Council passed the 2019 Capital Budget and 10-year forecast on Monday (Feb. 25), while discussions continued this week (on Tuesday, Feb. 26 and Thursday, Feb. 28) for the 2019 proposed Operating Budget.
Staff’s initial proposed operating budget called for a 3.99% tax increase, but I am happy to report that after working with my council colleagues, we brought down the city tax portion to 2.99% while still investing in transit, infrastructure, seniors programming, bylaw enforcement and more.
When combined with the Region and school board rates, the overall tax increase would be at 2.02%. Burlington City Council will vote on the approximately $165-million operating budget for 2019 at its next meeting on Monday, March 25 at 6:30 p.m.
Some highlights from the operating budget discussions on Feb. 26 and 28:
- Transit changes — Free transit for adults 65 years of age and older between 9 a.m. and 2:30 p.m. on weekdays starting in June 2019 as a pilot; provide free monthly passes on PRESTO for Burlington residents who qualify for the Subsidized Passes for Low Income Transit (SPLIT) program; Burlington Transit (BT) will work with Halton Region on ways to improve the SPLIT program; BT will work with school boards to develop a fare strategy for students; and BT will create a working group comprising of one Member of Council, members of the public and Burlington Transit Staff;
- Staff initiated reductions to the corporate (city manager’s) budget of $235,000, vacancy rebate elimination of $100,000 (rebates no longer exist), minor adjustments reflecting revenues from the region for council budgets of $40,983, reduction of $100,000 for Randle Reef (can be handled through one time funding instead of base budget) and savings to sidewalk budget of $21,994;
- Reduction of $333,000 by changing the $500,000 provincial gas tax transfer from Operating to Capital leaving $167,000 in the operating budget;
- Emerald Ash Borer response — Add one-time funding of $345,000 for tree planting, $100,000 for woodlot maintenance and $120,000 for Gypsy Moth response from appropriate reserve fund identified by staff (no tax impact) and direct staff to look into what inclusion in tax base would look like going forward;
- Remove $130,000 of Randle Reef funding from the base and provide remaining allocations from one-time funding;
- Increase maintenance of BurlOak Park ($67,000);
- Add one-time funding of $173,000 for new staff at Joseph Brant Museum, with expectations for revised budget for 2020 based on anticipated revenue from events to offset staff costs;
- Add additional bylaw officer ($111,000) and seniors program staff ($114,000) paid for from Human Resources surplus ($1.1 million in 2018);
- Add outside contracted planning staff to handle increased work load for development application processing, paid from planning reserve fee (no tax impact);
- Assign $600,000 for studies not yet undertaken for the Official Plan review (eg. Housing Strategy), from the policy initiatives reserve (no tax impact); and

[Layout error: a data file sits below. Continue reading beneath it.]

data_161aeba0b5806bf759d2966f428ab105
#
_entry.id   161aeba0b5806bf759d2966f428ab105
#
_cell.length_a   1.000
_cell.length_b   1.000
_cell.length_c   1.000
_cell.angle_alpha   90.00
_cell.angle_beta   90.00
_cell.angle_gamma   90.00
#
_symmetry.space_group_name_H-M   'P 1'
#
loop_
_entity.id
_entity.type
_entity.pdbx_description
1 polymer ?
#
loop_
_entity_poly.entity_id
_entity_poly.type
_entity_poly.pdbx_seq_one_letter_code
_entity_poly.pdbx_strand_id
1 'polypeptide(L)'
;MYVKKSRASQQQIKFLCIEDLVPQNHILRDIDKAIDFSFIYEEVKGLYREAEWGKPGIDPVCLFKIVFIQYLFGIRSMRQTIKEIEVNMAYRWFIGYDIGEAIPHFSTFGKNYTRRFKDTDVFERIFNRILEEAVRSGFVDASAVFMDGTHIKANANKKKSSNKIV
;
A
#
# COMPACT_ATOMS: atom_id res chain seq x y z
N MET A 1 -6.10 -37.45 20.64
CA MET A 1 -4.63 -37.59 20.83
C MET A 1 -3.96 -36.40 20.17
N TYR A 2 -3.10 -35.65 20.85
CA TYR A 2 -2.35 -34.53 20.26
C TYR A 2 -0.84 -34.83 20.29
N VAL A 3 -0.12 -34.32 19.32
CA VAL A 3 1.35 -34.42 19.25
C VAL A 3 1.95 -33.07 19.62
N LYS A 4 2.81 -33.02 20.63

- Increase arts and culture grant funding by $25,000.
- Direct the Executive Director of the Burlington Museum to report back to council prior to 2020 budget process on the amount that can be raised from events to cover the staffing costs, and include the balance as a business case for the 2020 budget;
- Direct staff to examine consolidation of some bylaw services and bring back a go-forward proposal to council in time for 2020 budget discussions;
- Direct the Director of Finance to bring forward an amendment to the Planning Fee Stabilization Reserve Fund by-law to permit use of funds for surge in workload;
- Direct the Director of Transit to bring a report to council for 2020 budget discussions on participation in the free Transit pilot program and its impact on ridership and revenue;
- Direct the Director of Transportation to review and report back to council as part of the integrated transportation plan an assessment of adding a bike share program in Burlington, and provide costing in time for 2020 budget discussions;
- Director of Transportation to review and report back to council as part of the integrated transportation plan an assessment of adding a bike share program in Burlington, and provide costing in time for 2020 budget discussions;
- Direct the City Manager to investigate alternate space locations for the mobility hub staff team either before or at the end of the existing lease term to realize better pricing;
- Direct the City Manager to review city operations and services, accountable to council and the community’s priorities while finding budget efficiencies;
- revise criteria for urban dog parks and report back on potential locations;
- report back on efforts to address congestion and traffic flow, including traffic light technology by September 2019;
- explore options for enhanced pedestrian safety along James St between Brant and Martha; and
- conduct a Flood Mitigation 101 workshop to explore work to date as well as tree canopy protection, sustainable and low impact development guidelines, greenhouse gas reductions and more.
A link to the full list of Budget Action Requests (BARs) and staff directions from all of Council are available here: 2019 Operating Budget Action Requests.
I am happy that my council colleagues and I have been able to deliver to residents a budget under 3% without sacrificing any essential services many of you rely on and enjoy. I want to thank to every single person around the budget committee table for their hard work and consideration, and to our staff for being patient and for their advice. I appreciate that — and these are not easy discussions. We have done incredible work for the community — adding trees, adding to transit service. There’s a lot more good things in this budget and I’m proud of the work we’ve done and the respectful way we’ve gone about it.
Below you’ll find a collection of the live tweets from the budget discussion meetings on Feb. 26 and 28: